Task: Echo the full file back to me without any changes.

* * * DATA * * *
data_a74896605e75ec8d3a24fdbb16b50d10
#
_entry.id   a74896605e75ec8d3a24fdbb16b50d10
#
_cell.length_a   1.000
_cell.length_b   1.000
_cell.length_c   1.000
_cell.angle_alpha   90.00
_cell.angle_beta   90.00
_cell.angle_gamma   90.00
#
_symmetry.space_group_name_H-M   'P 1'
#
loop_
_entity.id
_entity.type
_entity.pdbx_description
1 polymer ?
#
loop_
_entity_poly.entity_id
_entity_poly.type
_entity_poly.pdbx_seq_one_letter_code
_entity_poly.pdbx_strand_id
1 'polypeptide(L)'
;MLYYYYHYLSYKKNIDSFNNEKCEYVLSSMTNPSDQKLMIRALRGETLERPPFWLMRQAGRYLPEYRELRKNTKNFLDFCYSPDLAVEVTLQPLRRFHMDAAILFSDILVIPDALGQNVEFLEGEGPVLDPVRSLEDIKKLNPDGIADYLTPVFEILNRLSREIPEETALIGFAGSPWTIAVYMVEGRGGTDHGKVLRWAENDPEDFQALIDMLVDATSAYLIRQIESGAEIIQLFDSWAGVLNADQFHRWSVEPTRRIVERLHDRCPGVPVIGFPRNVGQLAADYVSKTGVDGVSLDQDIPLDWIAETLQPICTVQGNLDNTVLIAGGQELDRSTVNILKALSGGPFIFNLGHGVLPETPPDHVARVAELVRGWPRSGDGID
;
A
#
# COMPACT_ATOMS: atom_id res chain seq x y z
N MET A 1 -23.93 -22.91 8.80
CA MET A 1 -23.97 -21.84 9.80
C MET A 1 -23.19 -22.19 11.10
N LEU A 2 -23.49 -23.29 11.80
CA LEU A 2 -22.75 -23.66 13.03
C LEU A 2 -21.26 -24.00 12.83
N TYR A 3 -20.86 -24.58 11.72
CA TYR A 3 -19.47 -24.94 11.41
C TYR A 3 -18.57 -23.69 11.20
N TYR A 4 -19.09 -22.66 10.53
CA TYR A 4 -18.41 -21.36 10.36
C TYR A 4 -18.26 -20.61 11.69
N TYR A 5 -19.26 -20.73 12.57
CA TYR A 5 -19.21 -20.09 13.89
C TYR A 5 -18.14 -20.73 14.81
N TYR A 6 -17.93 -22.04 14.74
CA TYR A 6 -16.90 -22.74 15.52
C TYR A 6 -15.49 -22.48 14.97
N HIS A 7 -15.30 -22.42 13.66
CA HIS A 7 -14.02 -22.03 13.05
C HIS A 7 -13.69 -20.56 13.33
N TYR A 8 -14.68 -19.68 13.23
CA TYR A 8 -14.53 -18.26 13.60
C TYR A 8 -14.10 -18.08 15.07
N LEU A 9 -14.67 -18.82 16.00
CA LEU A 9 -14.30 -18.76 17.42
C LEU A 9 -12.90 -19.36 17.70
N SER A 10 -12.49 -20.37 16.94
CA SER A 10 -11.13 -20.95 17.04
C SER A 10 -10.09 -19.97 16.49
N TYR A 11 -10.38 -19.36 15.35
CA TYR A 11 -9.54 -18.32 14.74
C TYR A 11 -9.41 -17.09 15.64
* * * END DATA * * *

data_a74896605e75ec8d3a24fdbb16b50d10
#
_entry.id   a74896605e75ec8d3a24fdbb16b50d10
#
_cell.length_a   1.000
_cell.length_b   1.000
_cell.length_c   1.000
_cell.angle_alpha   90.00
_cell.angle_beta   90.00
_cell.angle_gamma   90.00
#
_symmetry.space_group_name_H-M   'P 1'
#
loop_
_entity.id
_entity.type
_entity.pdbx_description
1 polymer ?
#
loop_
_entity_poly.entity_id
_entity_poly.type
_entity_poly.pdbx_seq_one_letter_code
_entity_poly.pdbx_strand_id
1 'polypeptide(L)'
;MLYYYYHYLSYKKNIDSFNNEKCEYVLSSMTNPSDQKLMIRALRGETLERPPFWLMRQAGRYLPEYRELRKNTKNFLDFCYSPDLAVEVTLQPLRRFHMDAAILFSDILVIPDALGQNVEFLEGEGPVLDPVRSLEDIKKLNPDGIADYLTPVFEILNRLSREIPEETALIGFAGSPWTIAVYMVEGRGGTDHGKVLRWAENDPEDFQALIDMLVDATSAYLIRQIESGAEIIQLFDSWAGVLNADQFHRWSVEPTRRIVERLHDRCPGVPVIGFPRNVGQLAADYVSKTGVDGVSLDQDIPLDWIAETLQPICTVQGNLDNTVLIAGGQELDRSTVNILKALSGGPFIFNLGHGVLPETPPDHVARVAELVRGWPRSGDGID
;
A
#
# COMPACT_ATOMS: atom_id res chain seq x y z
N MET A 1 -23.93 -22.91 8.80
CA MET A 1 -23.97 -21.84 9.80
C MET A 1 -23.19 -22.19 11.10
N LEU A 2 -23.49 -23.29 11.80
CA LEU A 2 -22.75 -23.66 13.03
C LEU A 2 -21.26 -24.00 12.83
N TYR A 3 -20.86 -24.58 11.72
CA TYR A 3 -19.47 -24.94 11.41
C TYR A 3 -18.57 -23.69 11.20
N TYR A 4 -19.09 -22.66 10.53
CA TYR A 4 -18.41 -21.36 10.36
C TYR A 4 -18.26 -20.61 11.69
N TYR A 5 -19.26 -20.73 12.57
CA TYR A 5 -19.21 -20.09 13.89
C TYR A 5 -18.14 -20.73 14.81
N TYR A 6 -17.93 -22.04 14.74
CA TYR A 6 -16.90 -22.74 15.52
C TYR A 6 -15.49 -22.48 14.97
N HIS A 7 -15.30 -22.42 13.66
CA HIS A 7 -14.02 -22.03 13.05
C HIS A 7 -13.69 -20.56 13.33
N TYR A 8 -14.68 -19.68 13.23
CA TYR A 8 -14.53 -18.26 13.60
C TYR A 8 -14.10 -18.08 15.07
N LEU A 9 -14.67 -18.82 16.00
CA LEU A 9 -14.30 -18.76 17.42
C LEU A 9 -12.90 -19.36 17.70
N SER A 10 -12.49 -20.37 16.94
CA SER A 10 -11.13 -20.95 17.04
C SER A 10 -10.09 -19.97 16.49
N TYR A 11 -10.38 -19.36 15.35
CA TYR A 11 -9.54 -18.32 14.74
C TYR A 11 -9.41 -17.09 15.64